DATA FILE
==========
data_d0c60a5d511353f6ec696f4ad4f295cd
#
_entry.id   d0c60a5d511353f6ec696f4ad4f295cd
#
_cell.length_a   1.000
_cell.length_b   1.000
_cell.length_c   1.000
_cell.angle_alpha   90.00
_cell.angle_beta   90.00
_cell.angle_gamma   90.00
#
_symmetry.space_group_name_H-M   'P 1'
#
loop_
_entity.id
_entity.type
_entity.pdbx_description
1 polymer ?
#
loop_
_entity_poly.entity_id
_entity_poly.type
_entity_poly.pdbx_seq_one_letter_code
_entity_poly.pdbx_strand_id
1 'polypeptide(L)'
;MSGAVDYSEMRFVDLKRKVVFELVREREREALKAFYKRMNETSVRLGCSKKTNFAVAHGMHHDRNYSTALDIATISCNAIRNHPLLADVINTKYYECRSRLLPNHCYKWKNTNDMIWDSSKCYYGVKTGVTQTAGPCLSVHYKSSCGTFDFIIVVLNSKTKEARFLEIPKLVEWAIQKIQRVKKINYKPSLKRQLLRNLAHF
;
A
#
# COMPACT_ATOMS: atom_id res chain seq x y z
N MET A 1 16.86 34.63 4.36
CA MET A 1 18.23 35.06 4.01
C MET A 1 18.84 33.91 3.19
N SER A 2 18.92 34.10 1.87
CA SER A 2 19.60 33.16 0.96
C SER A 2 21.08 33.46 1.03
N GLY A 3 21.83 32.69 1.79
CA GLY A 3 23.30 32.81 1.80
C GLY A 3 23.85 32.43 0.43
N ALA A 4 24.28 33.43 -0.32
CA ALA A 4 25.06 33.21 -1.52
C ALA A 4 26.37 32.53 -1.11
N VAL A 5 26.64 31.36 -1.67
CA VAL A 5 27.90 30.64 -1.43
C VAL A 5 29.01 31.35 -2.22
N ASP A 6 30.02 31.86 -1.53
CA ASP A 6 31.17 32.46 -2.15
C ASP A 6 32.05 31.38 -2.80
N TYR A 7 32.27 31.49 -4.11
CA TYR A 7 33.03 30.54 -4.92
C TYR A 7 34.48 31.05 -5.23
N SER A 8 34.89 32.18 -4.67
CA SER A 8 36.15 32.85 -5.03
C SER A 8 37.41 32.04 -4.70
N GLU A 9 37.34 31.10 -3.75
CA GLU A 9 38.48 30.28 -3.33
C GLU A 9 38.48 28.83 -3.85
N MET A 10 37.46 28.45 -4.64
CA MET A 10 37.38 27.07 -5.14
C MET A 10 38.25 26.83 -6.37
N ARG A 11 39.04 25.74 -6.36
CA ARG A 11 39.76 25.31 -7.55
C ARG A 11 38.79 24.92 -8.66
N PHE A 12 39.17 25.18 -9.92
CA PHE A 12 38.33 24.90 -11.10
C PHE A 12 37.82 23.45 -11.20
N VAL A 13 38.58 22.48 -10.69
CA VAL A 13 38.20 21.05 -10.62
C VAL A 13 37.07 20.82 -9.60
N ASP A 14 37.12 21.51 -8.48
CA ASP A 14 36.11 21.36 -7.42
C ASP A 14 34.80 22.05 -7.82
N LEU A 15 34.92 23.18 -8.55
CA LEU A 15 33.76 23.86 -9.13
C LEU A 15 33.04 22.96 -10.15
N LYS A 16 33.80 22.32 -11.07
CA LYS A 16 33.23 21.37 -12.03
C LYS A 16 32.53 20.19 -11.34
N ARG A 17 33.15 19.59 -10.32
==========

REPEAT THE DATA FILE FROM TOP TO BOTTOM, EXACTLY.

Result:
data_d0c60a5d511353f6ec696f4ad4f295cd
#
_entry.id   d0c60a5d511353f6ec696f4ad4f295cd
#
_cell.length_a   1.000
_cell.length_b   1.000
_cell.length_c   1.000
_cell.angle_alpha   90.00
_cell.angle_beta   90.00
_cell.angle_gamma   90.00
#
_symmetry.space_group_name_H-M   'P 1'
#
loop_
_entity.id
_entity.type
_entity.pdbx_description
1 polymer ?
#
loop_
_entity_poly.entity_id
_entity_poly.type
_entity_poly.pdbx_seq_one_letter_code
_entity_poly.pdbx_strand_id
1 'polypeptide(L)'
;MSGAVDYSEMRFVDLKRKVVFELVREREREALKAFYKRMNETSVRLGCSKKTNFAVAHGMHHDRNYSTALDIATISCNAIRNHPLLADVINTKYYECRSRLLPNHCYKWKNTNDMIWDSSKCYYGVKTGVTQTAGPCLSVHYKSSCGTFDFIIVVLNSKTKEARFLEIPKLVEWAIQKIQRVKKINYKPSLKRQLLRNLAHF
;
A
#
# COMPACT_ATOMS: atom_id res chain seq x y z
N MET A 1 16.86 34.63 4.36
CA MET A 1 18.23 35.06 4.01
C MET A 1 18.84 33.91 3.19
N SER A 2 18.92 34.10 1.87
CA SER A 2 19.60 33.16 0.96
C SER A 2 21.08 33.46 1.03
N GLY A 3 21.83 32.69 1.79
CA GLY A 3 23.30 32.81 1.80
C GLY A 3 23.85 32.43 0.43
N ALA A 4 24.28 33.43 -0.32
CA ALA A 4 25.06 33.21 -1.52
C ALA A 4 26.37 32.53 -1.11
N VAL A 5 26.64 31.36 -1.67
CA VAL A 5 27.90 30.64 -1.43
C VAL A 5 29.01 31.35 -2.22
N ASP A 6 30.02 31.86 -1.53
CA ASP A 6 31.17 32.46 -2.15
C ASP A 6 32.05 31.38 -2.80
N TYR A 7 32.27 31.49 -4.11
CA TYR A 7 33.03 30.54 -4.92
C TYR A 7 34.48 31.05 -5.23
N SER A 8 34.89 32.18 -4.67
CA SER A 8 36.15 32.85 -5.03
C SER A 8 37.41 32.04 -4.70
N GLU A 9 37.34 31.10 -3.75
CA GLU A 9 38.48 30.28 -3.33
C GLU A 9 38.48 28.83 -3.85
N MET A 10 37.46 28.45 -4.64
CA MET A 10 37.38 27.07 -5.14
C MET A 10 38.25 26.83 -6.37
N ARG A 11 39.04 25.74 -6.36
CA ARG A 11 39.76 25.31 -7.55
C ARG A 11 38.79 24.92 -8.66
N PHE A 12 39.17 25.18 -9.92
CA PHE A 12 38.33 24.90 -11.10
C PHE A 12 37.82 23.45 -11.20
N VAL A 13 38.58 22.48 -10.69
CA VAL A 13 38.20 21.05 -10.62
C VAL A 13 37.07 20.82 -9.60
N ASP A 14 37.12 21.51 -8.48
CA ASP A 14 36.11 21.36 -7.42
C ASP A 14 34.80 22.05 -7.82
N LEU A 15 34.92 23.18 -8.55
CA LEU A 15 33.76 23.86 -9.13
C LEU A 15 33.04 22.96 -10.15
N LYS A 16 33.80 22.32 -11.07
CA LYS A 16 33.23 21.37 -12.03
C LYS A 16 32.53 20.19 -11.34
N ARG A 17 33.15 19.59 -10.32